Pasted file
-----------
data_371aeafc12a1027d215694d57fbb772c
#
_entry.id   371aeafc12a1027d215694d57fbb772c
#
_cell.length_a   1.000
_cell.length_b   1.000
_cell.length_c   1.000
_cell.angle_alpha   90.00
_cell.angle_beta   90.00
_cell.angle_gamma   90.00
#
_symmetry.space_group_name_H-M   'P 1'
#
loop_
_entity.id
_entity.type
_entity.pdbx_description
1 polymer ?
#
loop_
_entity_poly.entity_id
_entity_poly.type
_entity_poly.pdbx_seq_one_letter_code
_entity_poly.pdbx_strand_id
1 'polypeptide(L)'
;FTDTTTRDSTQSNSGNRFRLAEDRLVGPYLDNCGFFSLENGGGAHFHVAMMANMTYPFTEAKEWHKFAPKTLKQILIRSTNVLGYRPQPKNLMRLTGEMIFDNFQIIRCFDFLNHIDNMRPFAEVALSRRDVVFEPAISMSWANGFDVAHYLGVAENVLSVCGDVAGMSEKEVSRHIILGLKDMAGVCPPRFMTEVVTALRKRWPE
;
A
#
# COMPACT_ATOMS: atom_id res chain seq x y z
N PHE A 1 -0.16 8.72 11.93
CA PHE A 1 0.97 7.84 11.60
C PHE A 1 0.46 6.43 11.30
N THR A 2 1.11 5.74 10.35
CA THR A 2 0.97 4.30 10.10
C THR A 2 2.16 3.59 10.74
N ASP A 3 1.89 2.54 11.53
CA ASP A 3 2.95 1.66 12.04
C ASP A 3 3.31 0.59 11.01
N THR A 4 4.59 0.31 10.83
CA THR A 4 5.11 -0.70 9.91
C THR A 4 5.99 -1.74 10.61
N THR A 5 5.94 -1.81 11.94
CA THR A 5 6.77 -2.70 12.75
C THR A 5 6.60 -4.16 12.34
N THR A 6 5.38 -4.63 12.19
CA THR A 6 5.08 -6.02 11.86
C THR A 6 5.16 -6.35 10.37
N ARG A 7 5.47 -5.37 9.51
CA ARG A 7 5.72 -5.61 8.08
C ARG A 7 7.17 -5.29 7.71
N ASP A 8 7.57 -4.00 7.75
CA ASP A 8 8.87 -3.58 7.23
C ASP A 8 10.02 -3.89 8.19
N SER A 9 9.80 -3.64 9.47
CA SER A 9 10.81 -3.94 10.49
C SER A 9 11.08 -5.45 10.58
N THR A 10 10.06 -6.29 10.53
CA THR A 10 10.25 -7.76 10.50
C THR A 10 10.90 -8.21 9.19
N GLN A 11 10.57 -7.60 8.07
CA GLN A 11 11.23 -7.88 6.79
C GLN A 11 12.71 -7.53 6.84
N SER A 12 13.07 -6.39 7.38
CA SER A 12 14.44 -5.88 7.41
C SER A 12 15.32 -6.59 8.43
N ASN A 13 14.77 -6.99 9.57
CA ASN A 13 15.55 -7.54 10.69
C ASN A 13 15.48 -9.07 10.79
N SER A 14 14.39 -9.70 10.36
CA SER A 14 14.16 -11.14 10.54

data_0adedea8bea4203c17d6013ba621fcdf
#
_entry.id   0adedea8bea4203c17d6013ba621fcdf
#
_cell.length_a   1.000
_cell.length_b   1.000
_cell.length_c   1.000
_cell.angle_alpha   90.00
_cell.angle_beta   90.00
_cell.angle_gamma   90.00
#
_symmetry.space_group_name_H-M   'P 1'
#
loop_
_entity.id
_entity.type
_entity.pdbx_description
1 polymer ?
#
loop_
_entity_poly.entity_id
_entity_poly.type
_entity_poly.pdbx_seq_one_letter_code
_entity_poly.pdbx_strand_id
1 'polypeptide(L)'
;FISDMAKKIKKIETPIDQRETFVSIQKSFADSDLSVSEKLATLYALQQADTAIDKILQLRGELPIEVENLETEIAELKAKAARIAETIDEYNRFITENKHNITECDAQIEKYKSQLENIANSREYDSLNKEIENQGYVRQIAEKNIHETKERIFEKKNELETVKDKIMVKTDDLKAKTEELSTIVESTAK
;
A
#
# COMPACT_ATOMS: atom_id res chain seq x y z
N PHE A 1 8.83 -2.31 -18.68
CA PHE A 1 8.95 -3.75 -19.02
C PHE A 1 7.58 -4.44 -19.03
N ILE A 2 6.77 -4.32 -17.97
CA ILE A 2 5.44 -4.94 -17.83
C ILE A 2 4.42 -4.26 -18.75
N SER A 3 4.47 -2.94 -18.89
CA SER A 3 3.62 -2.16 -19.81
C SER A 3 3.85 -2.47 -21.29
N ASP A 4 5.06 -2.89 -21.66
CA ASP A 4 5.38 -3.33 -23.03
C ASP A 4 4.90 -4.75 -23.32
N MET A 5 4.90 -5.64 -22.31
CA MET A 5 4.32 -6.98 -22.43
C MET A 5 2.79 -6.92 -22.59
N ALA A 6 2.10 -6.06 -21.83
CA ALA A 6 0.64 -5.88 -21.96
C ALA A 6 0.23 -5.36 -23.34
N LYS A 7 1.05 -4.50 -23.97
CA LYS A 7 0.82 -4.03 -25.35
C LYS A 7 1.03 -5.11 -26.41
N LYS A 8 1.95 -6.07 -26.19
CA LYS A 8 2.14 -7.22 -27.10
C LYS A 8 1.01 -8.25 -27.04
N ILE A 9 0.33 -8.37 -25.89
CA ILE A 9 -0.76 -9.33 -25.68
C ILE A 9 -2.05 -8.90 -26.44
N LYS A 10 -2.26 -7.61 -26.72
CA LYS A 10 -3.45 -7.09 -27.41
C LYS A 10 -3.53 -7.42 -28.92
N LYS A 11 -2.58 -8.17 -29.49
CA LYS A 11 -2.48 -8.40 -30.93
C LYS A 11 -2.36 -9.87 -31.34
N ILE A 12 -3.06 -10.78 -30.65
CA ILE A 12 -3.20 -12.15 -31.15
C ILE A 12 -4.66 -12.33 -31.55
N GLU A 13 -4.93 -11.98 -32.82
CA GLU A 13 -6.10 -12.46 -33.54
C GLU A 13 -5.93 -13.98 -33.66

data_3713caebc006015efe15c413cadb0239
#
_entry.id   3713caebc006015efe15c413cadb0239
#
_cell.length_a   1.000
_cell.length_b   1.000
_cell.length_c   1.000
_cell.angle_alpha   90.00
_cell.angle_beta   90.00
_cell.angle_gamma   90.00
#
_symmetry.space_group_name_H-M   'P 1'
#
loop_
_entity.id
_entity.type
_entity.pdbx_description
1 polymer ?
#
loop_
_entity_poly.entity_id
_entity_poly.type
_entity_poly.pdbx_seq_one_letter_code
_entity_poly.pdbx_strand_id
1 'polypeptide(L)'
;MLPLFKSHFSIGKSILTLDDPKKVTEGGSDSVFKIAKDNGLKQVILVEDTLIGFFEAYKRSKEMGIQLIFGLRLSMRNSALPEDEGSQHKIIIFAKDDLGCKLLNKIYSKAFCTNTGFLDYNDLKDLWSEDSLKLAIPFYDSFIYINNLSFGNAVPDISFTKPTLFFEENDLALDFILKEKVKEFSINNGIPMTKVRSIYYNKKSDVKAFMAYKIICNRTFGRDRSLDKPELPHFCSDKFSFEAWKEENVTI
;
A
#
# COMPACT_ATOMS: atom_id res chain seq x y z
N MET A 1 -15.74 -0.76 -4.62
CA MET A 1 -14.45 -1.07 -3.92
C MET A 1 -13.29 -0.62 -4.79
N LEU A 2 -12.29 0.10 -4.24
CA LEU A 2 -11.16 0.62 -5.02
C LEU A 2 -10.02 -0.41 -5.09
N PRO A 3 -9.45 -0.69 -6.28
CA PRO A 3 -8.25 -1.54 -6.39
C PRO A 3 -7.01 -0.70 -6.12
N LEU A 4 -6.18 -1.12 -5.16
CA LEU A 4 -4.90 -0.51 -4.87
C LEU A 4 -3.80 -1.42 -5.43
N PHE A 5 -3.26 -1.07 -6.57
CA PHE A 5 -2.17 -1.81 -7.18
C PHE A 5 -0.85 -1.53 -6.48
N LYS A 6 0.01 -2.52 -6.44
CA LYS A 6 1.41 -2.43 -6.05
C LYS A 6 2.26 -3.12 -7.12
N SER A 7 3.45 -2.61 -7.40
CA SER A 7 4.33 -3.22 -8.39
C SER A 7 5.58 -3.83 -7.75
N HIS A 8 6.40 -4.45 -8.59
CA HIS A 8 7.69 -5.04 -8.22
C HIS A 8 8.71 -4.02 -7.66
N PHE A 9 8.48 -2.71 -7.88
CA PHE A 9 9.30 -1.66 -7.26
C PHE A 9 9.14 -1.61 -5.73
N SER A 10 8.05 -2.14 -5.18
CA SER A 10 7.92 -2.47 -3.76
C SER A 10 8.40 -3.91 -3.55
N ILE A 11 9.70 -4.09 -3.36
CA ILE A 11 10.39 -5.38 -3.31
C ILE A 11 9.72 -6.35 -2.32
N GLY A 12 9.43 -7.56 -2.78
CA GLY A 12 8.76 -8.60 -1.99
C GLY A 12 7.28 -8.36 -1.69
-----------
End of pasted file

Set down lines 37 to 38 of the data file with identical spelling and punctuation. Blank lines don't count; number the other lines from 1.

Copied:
N ASP A 3 1.89 2.54 11.53
CA ASP A 3 2.95 1.66 12.04